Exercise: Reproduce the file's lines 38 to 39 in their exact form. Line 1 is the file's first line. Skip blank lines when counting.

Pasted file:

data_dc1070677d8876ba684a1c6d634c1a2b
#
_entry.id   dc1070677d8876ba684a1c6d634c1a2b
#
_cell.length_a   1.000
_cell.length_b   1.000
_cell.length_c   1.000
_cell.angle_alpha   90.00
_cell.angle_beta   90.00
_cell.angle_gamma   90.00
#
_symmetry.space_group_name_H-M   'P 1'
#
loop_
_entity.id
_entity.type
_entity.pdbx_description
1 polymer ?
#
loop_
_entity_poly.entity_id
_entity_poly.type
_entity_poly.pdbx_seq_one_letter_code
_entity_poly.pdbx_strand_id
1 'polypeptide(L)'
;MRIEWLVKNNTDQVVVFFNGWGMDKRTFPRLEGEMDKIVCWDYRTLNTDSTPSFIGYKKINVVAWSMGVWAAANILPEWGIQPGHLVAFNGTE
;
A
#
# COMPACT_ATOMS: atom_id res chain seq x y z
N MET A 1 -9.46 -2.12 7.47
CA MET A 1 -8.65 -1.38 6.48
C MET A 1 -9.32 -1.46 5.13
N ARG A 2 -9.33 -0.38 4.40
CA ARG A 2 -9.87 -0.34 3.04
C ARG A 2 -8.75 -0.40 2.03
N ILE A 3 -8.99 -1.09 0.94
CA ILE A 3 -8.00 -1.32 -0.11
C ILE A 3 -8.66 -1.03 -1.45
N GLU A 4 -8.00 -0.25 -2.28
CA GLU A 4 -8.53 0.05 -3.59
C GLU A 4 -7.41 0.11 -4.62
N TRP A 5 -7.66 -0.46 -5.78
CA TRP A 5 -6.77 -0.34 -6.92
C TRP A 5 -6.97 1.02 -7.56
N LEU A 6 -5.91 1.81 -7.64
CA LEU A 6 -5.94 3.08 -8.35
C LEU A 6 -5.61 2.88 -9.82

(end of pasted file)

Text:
CA ILE A 3 -8.00 -1.32 -0.11
C ILE A 3 -8.66 -1.03 -1.45